October is Fire Prevention Month and the history of National Fire Prevention Week started on October 9th 1871 with the Great Chicago Fire.  In two days the Great Chicago Fire destroyed half of the existing city, leaving 300 dead and 100,000 homeless.

Many home fire deaths result from fires where a smoke alarm is present but does not operate. This year’s Fire Prevention Week theme focuses on motivating people to test their smoke alarms each month to make sure they’re working properly.

According to NFPA statistics:

  • Having a working smoke alarm in the home cuts the risk of dying in a fire in half.
  • On average each year, three out of five home fire deaths result in fires where there are either no smoke alarms or no working smoke alarms.
  • In one-quarter (23 percent) of the home fire deaths, smoke alarms were present but did not sound.
  • Nearly 3,000 people continue to die in fires each year, with most of those deaths occurring in homes. The vast majority of home fire deaths are preventable, and working smoke alarms play a big role in helping reduce those numbers.

NFPA recommends:

  • Installing smoke alarms inside every bedroom, outside each sleeping area and on every level of the home, including the basement.
  • Testing all smoke alarms every month by using the test button.
  • Replacing all smoke alarms every 10 years or sooner if they don’t respond properly when tested.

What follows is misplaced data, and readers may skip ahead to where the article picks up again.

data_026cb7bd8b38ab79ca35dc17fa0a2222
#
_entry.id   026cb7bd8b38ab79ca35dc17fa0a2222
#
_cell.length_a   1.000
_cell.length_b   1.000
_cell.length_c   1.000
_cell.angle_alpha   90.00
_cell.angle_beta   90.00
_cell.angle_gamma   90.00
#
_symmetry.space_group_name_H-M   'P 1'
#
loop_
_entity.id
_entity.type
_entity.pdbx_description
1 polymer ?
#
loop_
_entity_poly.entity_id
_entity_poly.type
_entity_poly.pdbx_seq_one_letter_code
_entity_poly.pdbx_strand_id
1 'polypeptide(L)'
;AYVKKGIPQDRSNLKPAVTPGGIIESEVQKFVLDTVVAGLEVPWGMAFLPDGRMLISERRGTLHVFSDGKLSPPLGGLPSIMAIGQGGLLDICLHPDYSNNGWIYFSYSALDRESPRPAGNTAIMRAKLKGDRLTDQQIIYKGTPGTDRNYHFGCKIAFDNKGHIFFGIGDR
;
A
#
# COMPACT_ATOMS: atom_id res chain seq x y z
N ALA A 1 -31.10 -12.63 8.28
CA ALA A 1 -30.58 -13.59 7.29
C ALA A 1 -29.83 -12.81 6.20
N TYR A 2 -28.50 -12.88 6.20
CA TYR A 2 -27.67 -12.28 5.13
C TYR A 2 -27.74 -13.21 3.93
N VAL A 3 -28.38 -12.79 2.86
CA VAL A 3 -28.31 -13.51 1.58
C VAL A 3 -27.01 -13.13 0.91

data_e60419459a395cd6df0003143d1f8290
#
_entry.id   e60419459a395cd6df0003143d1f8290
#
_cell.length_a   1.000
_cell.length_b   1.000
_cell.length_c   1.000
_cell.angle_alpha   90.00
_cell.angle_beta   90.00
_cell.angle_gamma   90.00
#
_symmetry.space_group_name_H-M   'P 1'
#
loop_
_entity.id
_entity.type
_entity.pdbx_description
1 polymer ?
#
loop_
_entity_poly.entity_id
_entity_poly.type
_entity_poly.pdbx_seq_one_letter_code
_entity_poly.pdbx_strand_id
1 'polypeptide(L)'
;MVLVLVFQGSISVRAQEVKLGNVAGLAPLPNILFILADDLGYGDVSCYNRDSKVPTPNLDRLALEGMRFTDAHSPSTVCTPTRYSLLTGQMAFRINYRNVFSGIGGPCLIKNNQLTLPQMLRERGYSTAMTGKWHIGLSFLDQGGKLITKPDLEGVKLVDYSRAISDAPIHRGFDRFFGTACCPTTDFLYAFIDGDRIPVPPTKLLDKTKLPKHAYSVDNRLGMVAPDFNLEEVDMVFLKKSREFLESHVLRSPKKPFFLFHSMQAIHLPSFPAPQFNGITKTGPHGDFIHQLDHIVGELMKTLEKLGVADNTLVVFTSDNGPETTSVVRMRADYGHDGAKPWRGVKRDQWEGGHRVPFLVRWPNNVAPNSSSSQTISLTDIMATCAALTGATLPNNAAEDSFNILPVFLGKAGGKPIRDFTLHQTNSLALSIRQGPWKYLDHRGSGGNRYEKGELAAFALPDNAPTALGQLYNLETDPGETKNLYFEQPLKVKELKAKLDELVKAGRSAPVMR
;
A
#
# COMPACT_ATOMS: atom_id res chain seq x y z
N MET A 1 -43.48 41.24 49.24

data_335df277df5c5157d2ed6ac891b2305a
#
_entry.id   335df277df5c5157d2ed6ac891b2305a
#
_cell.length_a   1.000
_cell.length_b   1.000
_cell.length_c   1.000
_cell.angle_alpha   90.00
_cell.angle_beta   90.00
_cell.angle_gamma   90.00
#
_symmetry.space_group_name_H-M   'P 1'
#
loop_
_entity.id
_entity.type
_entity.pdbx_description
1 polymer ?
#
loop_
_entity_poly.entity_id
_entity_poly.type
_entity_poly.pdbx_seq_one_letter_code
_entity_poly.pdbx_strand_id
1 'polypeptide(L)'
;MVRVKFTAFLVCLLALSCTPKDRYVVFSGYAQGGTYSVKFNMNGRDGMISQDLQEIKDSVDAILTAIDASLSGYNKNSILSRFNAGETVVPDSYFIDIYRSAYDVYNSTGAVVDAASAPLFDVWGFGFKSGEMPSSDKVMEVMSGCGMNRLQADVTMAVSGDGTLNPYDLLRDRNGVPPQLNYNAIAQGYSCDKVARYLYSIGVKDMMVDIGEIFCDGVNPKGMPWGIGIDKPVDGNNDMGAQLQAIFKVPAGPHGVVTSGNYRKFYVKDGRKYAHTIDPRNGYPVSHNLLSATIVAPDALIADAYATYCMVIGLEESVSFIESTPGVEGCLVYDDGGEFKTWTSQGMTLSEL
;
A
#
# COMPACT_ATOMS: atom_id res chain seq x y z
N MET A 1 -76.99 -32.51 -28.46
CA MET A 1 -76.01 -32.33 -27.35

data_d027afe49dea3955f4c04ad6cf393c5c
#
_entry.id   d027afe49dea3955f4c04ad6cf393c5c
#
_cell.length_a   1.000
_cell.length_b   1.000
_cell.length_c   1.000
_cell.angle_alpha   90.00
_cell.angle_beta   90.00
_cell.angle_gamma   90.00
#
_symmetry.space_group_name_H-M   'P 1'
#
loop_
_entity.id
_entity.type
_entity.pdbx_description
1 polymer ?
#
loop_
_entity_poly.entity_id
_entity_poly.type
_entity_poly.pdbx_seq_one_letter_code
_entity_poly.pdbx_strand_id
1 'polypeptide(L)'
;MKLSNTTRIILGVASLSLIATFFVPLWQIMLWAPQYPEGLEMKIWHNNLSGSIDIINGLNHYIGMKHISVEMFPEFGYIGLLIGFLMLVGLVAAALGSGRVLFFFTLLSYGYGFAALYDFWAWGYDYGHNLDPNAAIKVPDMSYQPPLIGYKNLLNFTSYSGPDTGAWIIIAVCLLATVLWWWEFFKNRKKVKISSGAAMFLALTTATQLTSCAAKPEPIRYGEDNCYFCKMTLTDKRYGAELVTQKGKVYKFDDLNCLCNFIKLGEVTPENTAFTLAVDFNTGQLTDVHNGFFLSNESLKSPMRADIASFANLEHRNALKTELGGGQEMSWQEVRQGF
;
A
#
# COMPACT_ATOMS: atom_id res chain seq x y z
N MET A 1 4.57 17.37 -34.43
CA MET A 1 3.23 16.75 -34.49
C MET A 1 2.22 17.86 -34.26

Do You need CO detectors?

CO detectors are designed to measure CO levels over time and sound an alarm before dangerous levels of CO accumulate, giving people enough time to ventilate the area or evacuate. CO is a colorless, tasteless and odorless compound produced by incomplete combustion of carbon containing materials. It is often referred to as the “silent killer” because it is virtually undetectable without using detection technology and most people do not realise they are being poisoned. Some common sources of CO include open flames, space heaters, water heaters, blocked chimneys or running a car inside a garage.

While CO detectors do not serve as smoke detectors and vice versa, dual smoke/CO detectors are also sold. Smoke detectors detect the smoke generated by flaming or smoldering fires, whereas CO detectors detect and warn people about dangerous CO buildup.

REMEMBER: Smoke and Co Detectors SAVE LIVES!

Order Smoke & CO Detectors here